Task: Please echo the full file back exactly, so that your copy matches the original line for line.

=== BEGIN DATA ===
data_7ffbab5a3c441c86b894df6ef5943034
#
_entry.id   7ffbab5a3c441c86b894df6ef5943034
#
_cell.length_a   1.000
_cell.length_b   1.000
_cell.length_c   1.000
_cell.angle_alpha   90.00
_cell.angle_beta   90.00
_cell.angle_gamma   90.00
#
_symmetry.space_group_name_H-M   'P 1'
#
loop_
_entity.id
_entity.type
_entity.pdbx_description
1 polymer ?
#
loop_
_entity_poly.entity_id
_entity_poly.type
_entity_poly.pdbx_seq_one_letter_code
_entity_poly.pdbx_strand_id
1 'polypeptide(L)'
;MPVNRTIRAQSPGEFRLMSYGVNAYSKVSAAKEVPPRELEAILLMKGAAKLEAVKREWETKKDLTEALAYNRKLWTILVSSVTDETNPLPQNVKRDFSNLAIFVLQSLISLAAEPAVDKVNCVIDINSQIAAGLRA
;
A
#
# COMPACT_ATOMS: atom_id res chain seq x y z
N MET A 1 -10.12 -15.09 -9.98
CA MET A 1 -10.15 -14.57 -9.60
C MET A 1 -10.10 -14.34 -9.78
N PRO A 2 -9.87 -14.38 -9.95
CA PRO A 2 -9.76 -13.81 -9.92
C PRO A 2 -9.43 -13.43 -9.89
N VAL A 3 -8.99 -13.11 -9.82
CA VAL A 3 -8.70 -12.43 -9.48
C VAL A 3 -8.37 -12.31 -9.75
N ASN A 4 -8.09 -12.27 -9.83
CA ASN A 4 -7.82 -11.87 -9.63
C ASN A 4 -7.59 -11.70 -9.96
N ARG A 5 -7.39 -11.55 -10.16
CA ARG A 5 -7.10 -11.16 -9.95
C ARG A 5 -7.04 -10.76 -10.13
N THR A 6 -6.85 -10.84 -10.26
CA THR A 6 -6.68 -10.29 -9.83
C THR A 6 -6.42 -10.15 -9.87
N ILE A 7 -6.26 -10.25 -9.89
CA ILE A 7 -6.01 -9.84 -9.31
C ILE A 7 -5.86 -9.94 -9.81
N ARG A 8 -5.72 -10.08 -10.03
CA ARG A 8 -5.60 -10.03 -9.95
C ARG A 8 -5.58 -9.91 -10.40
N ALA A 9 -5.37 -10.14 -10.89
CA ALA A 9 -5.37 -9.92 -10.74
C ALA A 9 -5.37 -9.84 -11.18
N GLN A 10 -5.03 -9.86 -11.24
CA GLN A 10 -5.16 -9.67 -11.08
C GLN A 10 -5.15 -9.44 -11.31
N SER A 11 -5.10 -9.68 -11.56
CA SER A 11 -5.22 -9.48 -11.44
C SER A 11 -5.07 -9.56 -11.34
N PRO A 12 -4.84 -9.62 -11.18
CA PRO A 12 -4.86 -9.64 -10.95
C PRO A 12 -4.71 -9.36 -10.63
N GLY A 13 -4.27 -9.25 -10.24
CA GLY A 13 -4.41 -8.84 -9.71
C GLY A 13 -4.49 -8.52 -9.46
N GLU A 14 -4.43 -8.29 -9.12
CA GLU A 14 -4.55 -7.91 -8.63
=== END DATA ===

data_7ffbab5a3c441c86b894df6ef5943034
#
_entry.id   7ffbab5a3c441c86b894df6ef5943034
#
_cell.length_a   1.000
_cell.length_b   1.000
_cell.length_c   1.000
_cell.angle_alpha   90.00
_cell.angle_beta   90.00
_cell.angle_gamma   90.00
#
_symmetry.space_group_name_H-M   'P 1'
#
loop_
_entity.id
_entity.type
_entity.pdbx_description
1 polymer ?
#
loop_
_entity_poly.entity_id
_entity_poly.type
_entity_poly.pdbx_seq_one_letter_code
_entity_poly.pdbx_strand_id
1 'polypeptide(L)'
;MPVNRTIRAQSPGEFRLMSYGVNAYSKVSAAKEVPPRELEAILLMKGAAKLEAVKREWETKKDLTEALAYNRKLWTILVSSVTDETNPLPQNVKRDFSNLAIFVLQSLISLAAEPAVDKVNCVIDINSQIAAGLRA
;
A
#
# COMPACT_ATOMS: atom_id res chain seq x y z
N MET A 1 -10.12 -15.09 -9.98
CA MET A 1 -10.15 -14.57 -9.60
C MET A 1 -10.10 -14.34 -9.78
N PRO A 2 -9.87 -14.38 -9.95
CA PRO A 2 -9.76 -13.81 -9.92
C PRO A 2 -9.43 -13.43 -9.89
N VAL A 3 -8.99 -13.11 -9.82
CA VAL A 3 -8.70 -12.43 -9.48
C VAL A 3 -8.37 -12.31 -9.75
N ASN A 4 -8.09 -12.27 -9.83
CA ASN A 4 -7.82 -11.87 -9.63
C ASN A 4 -7.59 -11.70 -9.96
N ARG A 5 -7.39 -11.55 -10.16
CA ARG A 5 -7.10 -11.16 -9.95
C ARG A 5 -7.04 -10.76 -10.13
N THR A 6 -6.85 -10.84 -10.26
CA THR A 6 -6.68 -10.29 -9.83
C THR A 6 -6.42 -10.15 -9.87
N ILE A 7 -6.26 -10.25 -9.89
CA ILE A 7 -6.01 -9.84 -9.31
C ILE A 7 -5.86 -9.94 -9.81
N ARG A 8 -5.72 -10.08 -10.03
CA ARG A 8 -5.60 -10.03 -9.95
C ARG A 8 -5.58 -9.91 -10.40
N ALA A 9 -5.37 -10.14 -10.89
CA ALA A 9 -5.37 -9.92 -10.74
C ALA A 9 -5.37 -9.84 -11.18
N GLN A 10 -5.03 -9.86 -11.24
CA GLN A 10 -5.16 -9.67 -11.08
C GLN A 10 -5.15 -9.44 -11.31
N SER A 11 -5.10 -9.68 -11.56
CA SER A 11 -5.22 -9.48 -11.44
C SER A 11 -5.07 -9.56 -11.34
N PRO A 12 -4.84 -9.62 -11.18
CA PRO A 12 -4.86 -9.64 -10.95
C PRO A 12 -4.71 -9.36 -10.63
N GLY A 13 -4.27 -9.25 -10.24
CA GLY A 13 -4.41 -8.84 -9.71
C GLY A 13 -4.49 -8.52 -9.46
N GLU A 14 -4.43 -8.29 -9.12
CA GLU A 14 -4.55 -7.91 -8.63